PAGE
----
Donations : Many thanks to our members for the donations they made to KIO over the years. Once again a special thanks to the CHA club who have been most generous to KIO over the years. The donations are most encouraging and will be put to good use.

Adrian Phillips – A Tribute : A true gentleman and scholar is probably the best way I can describe Adrian. Adrian was a well known geologist whose research spanned a wide range of topics. He died peacefully on 2nd November 2003 after an illness that most of us believed, and hoped, he would make a full recovery from. In his work as a geologist Adrian developed a great love of the Irish landscape and it was through his concern for the sustainability of the Irish Uplands that KIO first came in contact with him. He was the driving force behind the inaugural conference set up to explore t he long-term sustainability of the Irish Uplands, which was held in Galway in 1994. His enthusiasm was unbounded and he showed great skill and professionalism in bringing such a diverse group of interests together in what was a very successful event. What followed was the setting up of the Irish Upland Forum, a development of a community-based partnership to protect our uplands. The Wicklow Uplands Council was a direct result of these efforts and work is in progress in setting up similar partnerships in other areas. A mark of Adrian’s leadership was his consideration and caring for others and his will to encourage everyone to make their contribution. No matter how small a role one had, Adrian always made you feel important and that your contribution was very much appreciated, Adrian is survived by his wife Rosamund and three children and will be sadly missed by all who knew him. May he rest in peace.


Photo above shows: L to R, Dawson Stelfox (MCI), Roger Garland (KIO) and Adrian, at the inaugural conference to explore the long-term sustainability of our uplands, held in Galway 1994.

MCI and Access to the Countryside 

It was not so long ago at a seminar on access to the countryside organized by KIO at UCD that the main speaker, Kate Ashbrook, Chairman English Ramblers and Secretary of the Open Spaces Society, argued that a legal framework was the only long term solution to the access and Rights of Way problems faced by recreational users. She argued that the voluntary approach, although admirable, did not leave anything in perpetuity. The scenario she described has been continually borne out in Ireland and fine examples of it are to be found at Ugool Beach, Gleniff and lately in Glencree, Co Wicklow. Kate’s views were strongly opposed by several members of the MCI who maintained the voluntary approach was the only way forward. KIO disagreed and have pursued a campaign for legal reform over the past ten years. TDs and County Councillors, Government and Semi-State bodies have been continually lobbied and with the All Party Joint Oireachtas Committee dealing with property rights and the inclusion by the Dun Laoghaire/Rathdown and Wicklow County Councils of lists of Rights of Way in their development plans we feel our efforts have been worthwhile. However a quote from Joss Lynham (who we wish a full and speedy recovery from his recent illness) in the Autumn 2003 issue of Mountain Log the magazine og the Mountaineering Council of Ireland states: “In July, the MCI made a presentation to the joint Oireacthas Committee currently dealing with property rights. The MCI highlighted the need to address the issue of access to the countryside through legislation or constitutional change if Irish tourism is not to lose out to other European countries”. KIO welcomes the change of policy direction by MCI and hopefully we can work together more closely in the future in securing a legal framework which confers rights of access to recreational users, while at the same time respecting the legitimate concerns of landowners/farmers in a continually changing countryside.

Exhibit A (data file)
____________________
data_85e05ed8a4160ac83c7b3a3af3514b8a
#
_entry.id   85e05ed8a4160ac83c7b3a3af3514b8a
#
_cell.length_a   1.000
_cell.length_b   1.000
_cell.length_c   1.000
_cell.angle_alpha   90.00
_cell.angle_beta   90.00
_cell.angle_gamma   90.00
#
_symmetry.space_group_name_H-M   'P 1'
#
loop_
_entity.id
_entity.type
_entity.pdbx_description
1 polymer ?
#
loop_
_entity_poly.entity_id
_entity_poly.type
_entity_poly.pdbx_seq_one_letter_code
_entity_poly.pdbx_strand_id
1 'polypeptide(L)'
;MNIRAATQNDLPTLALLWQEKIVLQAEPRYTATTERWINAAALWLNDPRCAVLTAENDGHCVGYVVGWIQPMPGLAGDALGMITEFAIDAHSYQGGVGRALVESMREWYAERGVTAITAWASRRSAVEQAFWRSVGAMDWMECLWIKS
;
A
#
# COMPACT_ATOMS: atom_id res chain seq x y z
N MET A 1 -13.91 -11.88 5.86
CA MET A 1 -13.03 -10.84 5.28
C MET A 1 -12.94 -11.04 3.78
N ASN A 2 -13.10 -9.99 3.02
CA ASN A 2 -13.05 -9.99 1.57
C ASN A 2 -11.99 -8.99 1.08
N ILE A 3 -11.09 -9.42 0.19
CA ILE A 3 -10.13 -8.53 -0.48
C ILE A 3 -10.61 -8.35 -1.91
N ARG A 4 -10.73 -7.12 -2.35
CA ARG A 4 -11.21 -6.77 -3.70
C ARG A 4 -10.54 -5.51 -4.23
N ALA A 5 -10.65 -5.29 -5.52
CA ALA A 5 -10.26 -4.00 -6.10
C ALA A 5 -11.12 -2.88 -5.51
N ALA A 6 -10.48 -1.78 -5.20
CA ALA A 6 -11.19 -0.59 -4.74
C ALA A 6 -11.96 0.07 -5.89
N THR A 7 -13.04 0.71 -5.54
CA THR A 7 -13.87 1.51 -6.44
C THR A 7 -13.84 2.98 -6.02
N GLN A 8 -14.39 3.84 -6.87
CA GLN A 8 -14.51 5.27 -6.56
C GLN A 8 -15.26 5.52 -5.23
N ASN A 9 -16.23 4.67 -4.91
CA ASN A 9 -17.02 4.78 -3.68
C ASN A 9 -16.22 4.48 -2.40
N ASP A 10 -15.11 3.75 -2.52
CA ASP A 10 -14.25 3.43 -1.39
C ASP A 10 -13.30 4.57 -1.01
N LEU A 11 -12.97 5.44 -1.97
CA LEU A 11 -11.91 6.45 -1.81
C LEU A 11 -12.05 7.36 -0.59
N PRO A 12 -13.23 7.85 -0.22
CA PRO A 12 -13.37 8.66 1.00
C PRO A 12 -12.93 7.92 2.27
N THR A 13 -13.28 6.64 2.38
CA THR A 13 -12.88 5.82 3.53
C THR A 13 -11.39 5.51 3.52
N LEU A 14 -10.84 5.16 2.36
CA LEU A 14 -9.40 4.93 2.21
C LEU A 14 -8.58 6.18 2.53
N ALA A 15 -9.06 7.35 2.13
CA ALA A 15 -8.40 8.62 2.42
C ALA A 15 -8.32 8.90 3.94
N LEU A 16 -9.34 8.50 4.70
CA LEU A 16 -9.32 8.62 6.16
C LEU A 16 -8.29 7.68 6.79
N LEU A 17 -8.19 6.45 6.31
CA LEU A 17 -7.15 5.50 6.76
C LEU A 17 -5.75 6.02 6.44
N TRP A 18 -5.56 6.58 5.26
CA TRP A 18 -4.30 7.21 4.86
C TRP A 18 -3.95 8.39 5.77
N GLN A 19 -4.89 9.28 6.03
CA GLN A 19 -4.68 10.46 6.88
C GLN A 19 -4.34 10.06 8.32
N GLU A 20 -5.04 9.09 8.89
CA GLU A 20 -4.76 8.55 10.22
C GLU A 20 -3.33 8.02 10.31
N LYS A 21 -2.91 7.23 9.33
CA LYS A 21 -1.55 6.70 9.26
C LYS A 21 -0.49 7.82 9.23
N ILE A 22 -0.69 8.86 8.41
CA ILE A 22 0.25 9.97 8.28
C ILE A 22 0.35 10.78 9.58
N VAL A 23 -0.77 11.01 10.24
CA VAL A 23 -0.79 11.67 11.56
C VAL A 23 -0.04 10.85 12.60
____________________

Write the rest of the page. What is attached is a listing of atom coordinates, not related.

British Ramblers Report 

According to an independent study commissioned by the Rambler’s Association (RA), walkers are pouring more than £6bn a year into rural communities in England through more than 527m rambling trips that take them past village pubs, shops and into local bed and breakfast accommodation. Rambling has a substantial impact on the rural job market, which has been hit by dying industries and shrinking farming communities. Walkers, generating between £1.4bn and £2bn of income, support an estimated 180,000-245,000 full-time jobs. Overseas visitors make more than 1m trips to walk in the English countryside, boosting the economy by £355m (Guardian 17 September 2003).